The syndicalist IWW gained strength at the turn of the last century on the basis of industrial unionizing, i.e. organizing all workers in an industry into the same union.  This was in opposition to the “craft unionism” favored by Samuel Gompers and most of the other leaders of the AF of L unions, who instead favored organizing workers into different, often competing, “skilled” unions, according to individual “craft.”  However, when the mass of the working class began organizing itself along industrial lines in the 1930s into the Congress of Industrial Organizations (CIO), this, along with the Wobblies’ anarcho-syndicalist political abstentionism, sealed the fate of the IWW, which effectively went into terminal decline.

 However, in recent years, the IWW has made a resurgence, once again organizing a layer of workers largely ignored by the broader labor movement, this time the fast food and other food service workers.  Their efforts at organizing Starbucks workers have garnered much attention amongst the activist left.  However, as of yet, no Starbucks union has been officially recognized by the National Labor Relations Board.  If successful in winning the Minneapolis Jimmy John’s vote at the ten stores on the 22nd, the IWW Jimmy John’s Workers Union will become the first successfully organized fast food restaurant in the United States, which is in itself a significant milestone.

This is a significant development and should be given total support by the entire labor movement, not simply through resolutions passed at the Regional Labor Federation, as important as those are. The broader labor movement should throw its forces behind this effort in full.  More than that, the effort should be extended to the rest of the services sector.  Union density stands at 7.2% in the private sector in the US, and is even lower in food services (1.8%).  Within this sector is a huge reserve of workers that are practically begging to be organized.  The obstacles are great, but the numbers and power of organized labor are greater.  Just as the leaders of several of the AF of L unions, e.g. the United Mine Workers, learned the importance of industrial organizing and took up that fight in decades past, so now, the UFCW, SEIU, and other food and service unions need to learn some lessons from the Wobblies.  If organized labor were to throw its money and numbers behind a “shock-and-awe” effort to organize fast food workers across the country, they would no doubt emerge immensely strengthened.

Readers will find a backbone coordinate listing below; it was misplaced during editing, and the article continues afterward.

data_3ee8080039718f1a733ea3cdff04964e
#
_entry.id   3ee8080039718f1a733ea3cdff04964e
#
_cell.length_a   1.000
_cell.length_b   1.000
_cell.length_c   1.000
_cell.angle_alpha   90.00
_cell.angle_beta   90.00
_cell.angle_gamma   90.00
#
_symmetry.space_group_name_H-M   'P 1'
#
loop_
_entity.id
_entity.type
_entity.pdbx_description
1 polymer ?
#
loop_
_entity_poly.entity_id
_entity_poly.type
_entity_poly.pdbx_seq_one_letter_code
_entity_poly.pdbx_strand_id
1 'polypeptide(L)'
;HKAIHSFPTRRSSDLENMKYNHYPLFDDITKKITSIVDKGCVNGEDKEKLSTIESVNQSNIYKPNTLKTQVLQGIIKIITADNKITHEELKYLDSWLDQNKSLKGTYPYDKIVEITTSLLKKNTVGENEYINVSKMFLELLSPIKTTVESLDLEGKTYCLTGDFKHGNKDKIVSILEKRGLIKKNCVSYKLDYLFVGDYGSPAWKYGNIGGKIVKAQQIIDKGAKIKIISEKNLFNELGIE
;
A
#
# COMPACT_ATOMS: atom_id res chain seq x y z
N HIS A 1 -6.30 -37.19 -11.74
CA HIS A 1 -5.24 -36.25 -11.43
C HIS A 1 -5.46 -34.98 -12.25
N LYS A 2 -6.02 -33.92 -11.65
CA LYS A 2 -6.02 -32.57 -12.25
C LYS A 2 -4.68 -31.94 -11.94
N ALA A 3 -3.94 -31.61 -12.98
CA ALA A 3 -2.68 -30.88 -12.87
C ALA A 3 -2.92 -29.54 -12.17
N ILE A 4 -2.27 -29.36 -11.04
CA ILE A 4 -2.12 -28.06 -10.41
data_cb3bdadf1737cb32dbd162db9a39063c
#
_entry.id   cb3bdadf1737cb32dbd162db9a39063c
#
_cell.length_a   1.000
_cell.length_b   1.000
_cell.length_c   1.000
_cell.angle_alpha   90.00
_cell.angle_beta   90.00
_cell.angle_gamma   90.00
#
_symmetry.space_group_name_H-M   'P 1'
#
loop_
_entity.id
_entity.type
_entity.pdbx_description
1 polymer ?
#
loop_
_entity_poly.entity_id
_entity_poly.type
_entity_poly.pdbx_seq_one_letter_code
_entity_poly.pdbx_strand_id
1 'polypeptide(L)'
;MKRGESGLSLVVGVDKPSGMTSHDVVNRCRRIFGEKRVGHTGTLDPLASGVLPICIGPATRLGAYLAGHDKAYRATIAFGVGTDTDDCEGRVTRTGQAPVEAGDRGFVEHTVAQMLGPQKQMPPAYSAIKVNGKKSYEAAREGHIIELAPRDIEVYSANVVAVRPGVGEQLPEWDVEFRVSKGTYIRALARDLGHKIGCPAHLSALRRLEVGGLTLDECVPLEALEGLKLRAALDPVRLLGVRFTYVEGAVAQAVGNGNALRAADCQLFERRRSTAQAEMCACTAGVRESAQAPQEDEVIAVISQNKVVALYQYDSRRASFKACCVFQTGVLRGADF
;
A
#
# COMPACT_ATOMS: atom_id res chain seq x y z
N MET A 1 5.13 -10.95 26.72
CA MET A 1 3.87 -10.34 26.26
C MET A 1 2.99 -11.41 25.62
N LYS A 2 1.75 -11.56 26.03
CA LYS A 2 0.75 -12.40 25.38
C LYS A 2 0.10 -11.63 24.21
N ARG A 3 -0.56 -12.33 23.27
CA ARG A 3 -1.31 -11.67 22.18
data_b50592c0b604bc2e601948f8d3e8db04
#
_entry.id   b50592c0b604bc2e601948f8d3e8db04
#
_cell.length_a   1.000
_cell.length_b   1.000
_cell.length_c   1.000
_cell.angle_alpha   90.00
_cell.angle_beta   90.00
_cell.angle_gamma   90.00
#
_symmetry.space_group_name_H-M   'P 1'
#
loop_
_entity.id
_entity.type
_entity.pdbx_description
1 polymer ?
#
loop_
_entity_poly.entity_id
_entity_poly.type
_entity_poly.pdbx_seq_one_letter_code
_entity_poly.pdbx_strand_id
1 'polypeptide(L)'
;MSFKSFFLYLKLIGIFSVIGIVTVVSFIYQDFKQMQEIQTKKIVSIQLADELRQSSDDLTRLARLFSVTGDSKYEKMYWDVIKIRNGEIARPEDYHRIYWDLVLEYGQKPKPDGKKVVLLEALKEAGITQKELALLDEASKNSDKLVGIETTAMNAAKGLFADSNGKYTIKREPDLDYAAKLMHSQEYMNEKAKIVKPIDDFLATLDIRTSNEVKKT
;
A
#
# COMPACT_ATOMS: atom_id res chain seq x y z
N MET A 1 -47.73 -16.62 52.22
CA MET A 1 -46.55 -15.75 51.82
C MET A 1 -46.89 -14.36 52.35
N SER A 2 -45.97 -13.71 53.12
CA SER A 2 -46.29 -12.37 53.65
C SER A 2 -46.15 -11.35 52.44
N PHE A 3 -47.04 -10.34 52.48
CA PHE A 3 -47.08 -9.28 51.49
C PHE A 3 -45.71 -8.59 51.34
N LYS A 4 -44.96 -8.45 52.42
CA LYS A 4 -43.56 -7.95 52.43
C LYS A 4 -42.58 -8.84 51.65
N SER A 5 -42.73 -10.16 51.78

Ultimately, with many recently employed workers being forced by the economic crisis to take non-union, low-pay (often fast food or service sector) positions, 2.5% of Americans (7.7 million) are now working in fast food. In what seems like a never-ending jobless “recovery”, organizing these layers is not a pipedream.  It is an absolute necessity.  The IWW and the Jimmy John’s Workers Union activists are confident that they will win the vote on the 22nd.  However, they will still need to negotiate a contract, and given the owners’ attitude up until now, which includes paying anti-union consultants as much as $3,000 a day to derail the union drive, the fight will still be far from over. Regardless of the outcome of this particular election, it is essential that the example be taken up and learned from by the broader labor movement in the months and years to come.